Blog post poster - the end of wishy washy plus a new gallery

The end of wishy-washy season

Long term readers will know that I’m largely uncommunicative in the first 6 weeks of every year. I always seem to put myself on hold on December 31 and not press ‘play’ again until mid February. This year I was determined NOT to do this, and I did manage a few newsletters in January, but it didn’t come easily or naturally. Exhale. I can feel myself shifting into my New Year mode.

Painted papers hang on the studio wall above blank painting panels

Thinking about new paintings

So while I haven’t posted on Instagram (or Facebook) much this last 6 weeks, it doesn’t mean I’ve been idle. I’ve moved house (still in progress), painted, and am currently dealing with a water issue in my studio.

My Studio

The storage end of my studio with shelves of sketchbooks and paintings both finished and underway.

Storage end of my studio

Moving house hasn’t meant moving studio. I now commute to work which is a bit novel, and I’m still adjusting to the consequences of not planning carefully and forgetting something vital. I’m improving.
I love my studio. It’s large and I almost constantly reorganise it to tweak its efficiency. It’s pretty darn good after four years! But I did have plans for a bit of storage reshuffle anyway but my plans were sped up by the recent rain.
About a year after I moved into the space I installed air conditioning (what a luxury/necessity). Since then it has saved me in the humid heat, and the chilly shady mornings in winter. It’s worked perfectly in all weather! But being at the pointy end of climate change we are now getting extreme weather conditions. Having been missed by the fires, my studio couldn’t get out of the way of the flooding rain over that last week.
Open air conditioner above wet slat wall and stack of recycled paper towels

The water damage end of my studio

Not that it actually flooded, but the sheer intensity of the deluges filled the gutters and the downpipes. The water just couldn’t get away fast enough. My problem occurred as a result of the full down pipes which allowed the water to go UP the air conditioning outlet pipe and consequently siphoned the water through the air conditioner. It flowed down the wall, over my slat wall brush storage. small boards in progress, and my huge stacks of used paper towels for reusing. It pooled on the floor where it became deep enough to lap against the bottom of an old table made from MDF. It’s destroyed, no big problem there aside from the mess. That stuff just dissolves into something like soft toy stuffing! My brushes will dry, but I think my slat wall is ruined. Small paintings are ok (because I spend so much time sealing the wood before I begin), but my paper towels, what a job to dry them all out.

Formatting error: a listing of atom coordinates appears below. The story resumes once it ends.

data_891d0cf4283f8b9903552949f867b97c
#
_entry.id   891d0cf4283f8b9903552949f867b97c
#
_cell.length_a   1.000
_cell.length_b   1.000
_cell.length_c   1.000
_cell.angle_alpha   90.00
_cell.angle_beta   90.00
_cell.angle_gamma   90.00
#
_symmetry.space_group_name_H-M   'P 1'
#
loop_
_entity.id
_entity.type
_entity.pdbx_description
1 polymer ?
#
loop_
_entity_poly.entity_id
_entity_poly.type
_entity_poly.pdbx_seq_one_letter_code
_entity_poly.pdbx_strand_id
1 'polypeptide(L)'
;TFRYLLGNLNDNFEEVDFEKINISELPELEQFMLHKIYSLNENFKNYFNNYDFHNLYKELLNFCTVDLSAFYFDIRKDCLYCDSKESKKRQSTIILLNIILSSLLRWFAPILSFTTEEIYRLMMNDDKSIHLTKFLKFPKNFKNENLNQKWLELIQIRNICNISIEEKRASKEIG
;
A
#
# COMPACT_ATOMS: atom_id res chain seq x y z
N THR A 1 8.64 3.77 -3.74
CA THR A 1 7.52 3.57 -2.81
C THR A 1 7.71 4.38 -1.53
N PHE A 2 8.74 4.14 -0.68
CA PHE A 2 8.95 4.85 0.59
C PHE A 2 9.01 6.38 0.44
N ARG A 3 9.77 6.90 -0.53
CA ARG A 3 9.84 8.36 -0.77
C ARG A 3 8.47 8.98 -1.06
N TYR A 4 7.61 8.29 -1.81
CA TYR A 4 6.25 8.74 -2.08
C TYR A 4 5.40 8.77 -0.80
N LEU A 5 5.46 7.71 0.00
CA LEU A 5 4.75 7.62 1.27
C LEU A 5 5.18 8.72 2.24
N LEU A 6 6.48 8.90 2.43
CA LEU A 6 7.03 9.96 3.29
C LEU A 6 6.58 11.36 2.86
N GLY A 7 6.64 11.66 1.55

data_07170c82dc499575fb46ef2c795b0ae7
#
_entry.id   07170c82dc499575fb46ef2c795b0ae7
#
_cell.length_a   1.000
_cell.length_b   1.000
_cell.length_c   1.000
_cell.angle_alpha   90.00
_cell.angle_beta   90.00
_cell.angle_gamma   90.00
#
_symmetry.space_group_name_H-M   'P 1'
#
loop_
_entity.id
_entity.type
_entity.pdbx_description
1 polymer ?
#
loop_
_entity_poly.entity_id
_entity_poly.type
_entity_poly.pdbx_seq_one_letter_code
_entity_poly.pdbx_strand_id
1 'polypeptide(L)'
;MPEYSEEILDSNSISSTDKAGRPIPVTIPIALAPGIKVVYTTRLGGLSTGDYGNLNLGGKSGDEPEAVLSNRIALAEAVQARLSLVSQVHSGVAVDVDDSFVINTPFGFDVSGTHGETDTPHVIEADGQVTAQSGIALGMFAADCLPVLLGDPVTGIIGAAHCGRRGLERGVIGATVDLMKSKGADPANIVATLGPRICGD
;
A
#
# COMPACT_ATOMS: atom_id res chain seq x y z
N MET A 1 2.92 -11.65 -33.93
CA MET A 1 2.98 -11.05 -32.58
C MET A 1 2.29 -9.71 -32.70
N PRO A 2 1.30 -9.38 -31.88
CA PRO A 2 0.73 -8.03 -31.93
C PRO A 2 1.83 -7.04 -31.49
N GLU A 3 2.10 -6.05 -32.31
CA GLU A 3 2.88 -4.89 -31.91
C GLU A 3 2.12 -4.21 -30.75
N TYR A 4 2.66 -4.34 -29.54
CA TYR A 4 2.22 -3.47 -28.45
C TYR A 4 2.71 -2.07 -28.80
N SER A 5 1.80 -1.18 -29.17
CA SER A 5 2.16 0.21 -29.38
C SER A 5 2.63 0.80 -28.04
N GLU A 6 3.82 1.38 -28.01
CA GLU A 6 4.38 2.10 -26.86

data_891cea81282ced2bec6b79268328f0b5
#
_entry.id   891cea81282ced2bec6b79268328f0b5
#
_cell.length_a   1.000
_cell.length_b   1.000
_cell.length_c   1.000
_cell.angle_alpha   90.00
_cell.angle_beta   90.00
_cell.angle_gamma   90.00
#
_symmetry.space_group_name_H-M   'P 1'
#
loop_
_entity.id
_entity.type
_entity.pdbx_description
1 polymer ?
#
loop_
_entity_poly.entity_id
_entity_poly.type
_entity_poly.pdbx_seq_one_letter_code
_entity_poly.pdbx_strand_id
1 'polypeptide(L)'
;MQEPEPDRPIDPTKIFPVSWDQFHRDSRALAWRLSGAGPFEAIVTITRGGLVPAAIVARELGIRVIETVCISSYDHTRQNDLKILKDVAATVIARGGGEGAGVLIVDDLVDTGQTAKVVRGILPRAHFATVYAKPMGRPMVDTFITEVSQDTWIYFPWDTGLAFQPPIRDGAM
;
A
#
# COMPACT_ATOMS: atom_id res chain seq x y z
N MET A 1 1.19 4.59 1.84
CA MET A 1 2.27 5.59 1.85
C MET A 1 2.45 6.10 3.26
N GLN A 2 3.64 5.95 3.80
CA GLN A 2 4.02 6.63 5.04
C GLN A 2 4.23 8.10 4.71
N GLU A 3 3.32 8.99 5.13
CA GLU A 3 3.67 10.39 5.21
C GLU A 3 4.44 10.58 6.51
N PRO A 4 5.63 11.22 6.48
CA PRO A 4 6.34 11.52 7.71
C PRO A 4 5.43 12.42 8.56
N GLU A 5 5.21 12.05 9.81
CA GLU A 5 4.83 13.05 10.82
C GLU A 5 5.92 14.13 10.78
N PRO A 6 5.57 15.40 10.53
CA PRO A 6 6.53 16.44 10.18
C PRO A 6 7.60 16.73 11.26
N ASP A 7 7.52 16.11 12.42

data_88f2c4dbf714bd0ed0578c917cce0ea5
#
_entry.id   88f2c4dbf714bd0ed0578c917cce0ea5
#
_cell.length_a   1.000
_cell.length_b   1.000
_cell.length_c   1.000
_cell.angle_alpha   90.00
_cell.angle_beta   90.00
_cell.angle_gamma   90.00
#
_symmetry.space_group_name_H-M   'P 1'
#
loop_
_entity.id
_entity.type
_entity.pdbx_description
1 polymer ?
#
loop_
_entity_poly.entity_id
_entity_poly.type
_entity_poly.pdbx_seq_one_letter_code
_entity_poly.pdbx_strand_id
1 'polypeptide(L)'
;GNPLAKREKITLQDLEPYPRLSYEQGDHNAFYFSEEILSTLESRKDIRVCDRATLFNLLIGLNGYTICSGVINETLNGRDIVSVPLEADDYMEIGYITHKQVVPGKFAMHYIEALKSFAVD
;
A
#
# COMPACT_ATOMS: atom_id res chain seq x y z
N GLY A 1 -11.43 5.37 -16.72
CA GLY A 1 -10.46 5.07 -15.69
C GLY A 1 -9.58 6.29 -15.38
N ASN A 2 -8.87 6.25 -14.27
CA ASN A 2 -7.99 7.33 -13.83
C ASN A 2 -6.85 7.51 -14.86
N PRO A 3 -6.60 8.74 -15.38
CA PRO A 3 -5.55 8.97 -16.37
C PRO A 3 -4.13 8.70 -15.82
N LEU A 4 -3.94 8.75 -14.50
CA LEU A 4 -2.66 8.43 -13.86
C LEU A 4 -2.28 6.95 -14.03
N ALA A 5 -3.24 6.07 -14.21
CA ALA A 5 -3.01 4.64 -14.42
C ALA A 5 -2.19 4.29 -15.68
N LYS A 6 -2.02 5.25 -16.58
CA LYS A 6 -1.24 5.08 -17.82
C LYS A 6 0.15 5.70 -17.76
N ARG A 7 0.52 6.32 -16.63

You actually don’t need that much detail, sorry I know I ramble. What you might be interested in is the subsequent reorganising. I had used two tv stand cabinets stacked on on top of the other to store my stock of wood panels and works in progress. I’m emptying them and fitting all the stuff into other shelves so I can open up the space a bit, move other storage and have a sink installed. A sink! The dream of every painter may come to fruition for me very soon. It will be my very first studio with running water! (Just running water of a different kind the what I’ve had this week!)

New Gallery

Painting "Seasonal Solitude" by Jan Allsopp leaning against reception desk in The Watershed Gallery, Pokolbin

Watershed Gallery, Pokolbin

During this time I’ve also been welcomed into the Watershed Gallery family. (What is it with water at the moment!!??) Owned and run by artist Lyn Hammond and her husband Ron, it is purpose built and smack bang in the middle of the Hunter Valley wineries area. If you’re in the area it is a must see. I’m thrilled to be included with such a talented stable of artists.
Once again I’ll be endeavouring to post weekly – see you then!

Leave a Reply

Your email address will not be published. Required fields are marked *

This site uses Akismet to reduce spam. Learn how your comment data is processed.